“I am honored to have received some new assignments on key committees that deal directly with funding,” said Rep. Sosnowski. “These committees will give people of the 69th District a voice in funding education, promoting local infrastructure, finding new revenue, and approving a balanced budget.”

Rep. Sosnowski was selected to serve on the following committees; Elementary & Secondary Education: School Curriculum & Policies, Revenue & Finance, Tollway Oversight, Appropriations: Elementary & Secondary Education, Appropriations: Higher Education, Executive, and Minority Spokesperson for Elementary & Secondary Education: Charter School Policy.

“Lack of new jobs and our spending problems have been strangling the state’s economy. Through my upcoming role on Revenue & Finance and education appropriations, I will work with my colleagues to improve the state’s operations and Illinois’ business environment. We must expand opportunities for everyone,” said Rep. Sosnowski.

Constituents can find more information on this cycles committee assignments by visiting the State website ( The website also provides a full calendar for this year’s spring session and committee schedule. 

Links below will direct you to the homepage for each committee:

Belvidere... Illinois has problematic issues that constantly keep the State from recovering.  Due to the State failing to resolve its most critical concerns, State Representative Joe Sosnowski (R-Belvidere) has offered commonsense solutions by crafting a better government legislation package that improves government transparency, efficiency and accountability.

“It’s highly imperative that we restore faith in government,” said Rep. Sosnowski. “This package serves as a step towards turning Illinois in the right direction by reducing regulations and promoting responsible government.”

The better government package includes legislation to address the state’s growing pension crisis. Illinois has a pension deficit approaching $111 billion, which means one in four State tax dollars goes towards funding pensions. This legislative package will stabilize the pension issue, provide the budget relief to fund other programs like education, and create changes to our business environment.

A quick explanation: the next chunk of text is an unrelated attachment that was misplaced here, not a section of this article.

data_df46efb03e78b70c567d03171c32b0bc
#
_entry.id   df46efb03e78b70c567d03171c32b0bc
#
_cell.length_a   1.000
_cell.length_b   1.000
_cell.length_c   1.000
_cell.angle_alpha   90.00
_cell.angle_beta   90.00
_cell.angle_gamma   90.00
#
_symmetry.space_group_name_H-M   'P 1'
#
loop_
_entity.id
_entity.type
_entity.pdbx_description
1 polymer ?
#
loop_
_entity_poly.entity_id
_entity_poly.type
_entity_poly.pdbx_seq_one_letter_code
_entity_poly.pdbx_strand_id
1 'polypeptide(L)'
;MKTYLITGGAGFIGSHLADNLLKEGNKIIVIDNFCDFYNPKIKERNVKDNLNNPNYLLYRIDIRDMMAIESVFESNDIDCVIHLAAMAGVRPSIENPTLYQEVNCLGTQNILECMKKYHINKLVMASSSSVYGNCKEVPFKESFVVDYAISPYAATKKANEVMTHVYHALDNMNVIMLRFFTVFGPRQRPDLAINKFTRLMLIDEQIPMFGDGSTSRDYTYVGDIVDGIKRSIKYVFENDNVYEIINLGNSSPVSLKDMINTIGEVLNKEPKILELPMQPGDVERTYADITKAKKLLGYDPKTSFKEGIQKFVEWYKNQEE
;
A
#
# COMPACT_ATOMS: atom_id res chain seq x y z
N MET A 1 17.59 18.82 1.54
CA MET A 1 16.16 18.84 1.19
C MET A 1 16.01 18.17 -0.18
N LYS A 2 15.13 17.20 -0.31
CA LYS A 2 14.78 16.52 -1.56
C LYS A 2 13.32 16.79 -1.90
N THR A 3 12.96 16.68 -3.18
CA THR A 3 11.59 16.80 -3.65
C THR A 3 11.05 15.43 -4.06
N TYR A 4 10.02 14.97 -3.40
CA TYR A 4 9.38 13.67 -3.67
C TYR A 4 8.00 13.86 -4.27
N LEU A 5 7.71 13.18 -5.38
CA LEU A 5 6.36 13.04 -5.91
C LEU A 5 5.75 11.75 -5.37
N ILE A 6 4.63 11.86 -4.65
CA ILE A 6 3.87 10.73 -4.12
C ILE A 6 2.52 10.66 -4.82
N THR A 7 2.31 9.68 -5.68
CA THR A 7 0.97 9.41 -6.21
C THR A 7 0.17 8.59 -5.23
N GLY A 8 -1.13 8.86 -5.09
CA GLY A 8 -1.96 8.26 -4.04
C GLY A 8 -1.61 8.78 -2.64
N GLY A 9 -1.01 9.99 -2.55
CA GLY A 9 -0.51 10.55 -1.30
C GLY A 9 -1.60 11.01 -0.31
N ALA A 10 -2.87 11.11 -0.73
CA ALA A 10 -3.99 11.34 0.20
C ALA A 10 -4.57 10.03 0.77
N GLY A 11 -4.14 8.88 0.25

House Joint ResolutionConstitutional Amendment 9 if passed by the General Assembly will place a constitutional amendment on the next general election ballot allowing voters to repeal the pension protection clause in the Illinois constitution. We all contribute to the pension system and therefore deserve the opportunity to redefine the structure if necessary.

House Bill 314 changes our state’s economic development model to a public private partnership modelled off of Indiana where key community and business leaders are brought together to help lead our retention and recruitment efforts and to foster a positive atmosphere through partnerships, government reform, and pro-business policy changes that create jobs and community investment.

“This design works great at a local level with our regional economic development councils (similar to RAEDC); we need to do the same thing across the state of Illinois,” Sosnowski said.

Other bills within the package (House Bill 315 and House Bill 258)  creates an optional self-managed plan (SMP) for all state employees modeled from the SMP that was enacted for the State University Retirement System (SURS) and eliminate cost-of-living adjustments (COLAs) for State government legislative and executive elected officials and qualifying appointees.

“Saving the State money while taking steps to fix the pension crisis in Illinois is essential to improving how we operate,” said Rep. Sosnowski. “Our growing financial obligations to state employee pension systems continue to grow every day we fail to act. However, we can begin to mend the problem with these commonsense reforms.”

The better government legislative package reduces state spending and promotes economic growth. Additional highlights of the legislative reform package are below:

Better Government Package Highlights:

House Bill 256: Reduces filing fees imposed upon limited liability companies by 50%.

House Bill 253: Stops abuses in the state plans regarding overtime.

House Bill 260: Reduces State stipends for county officials based on population.

House Bill 314: Private Public Economic Development Program.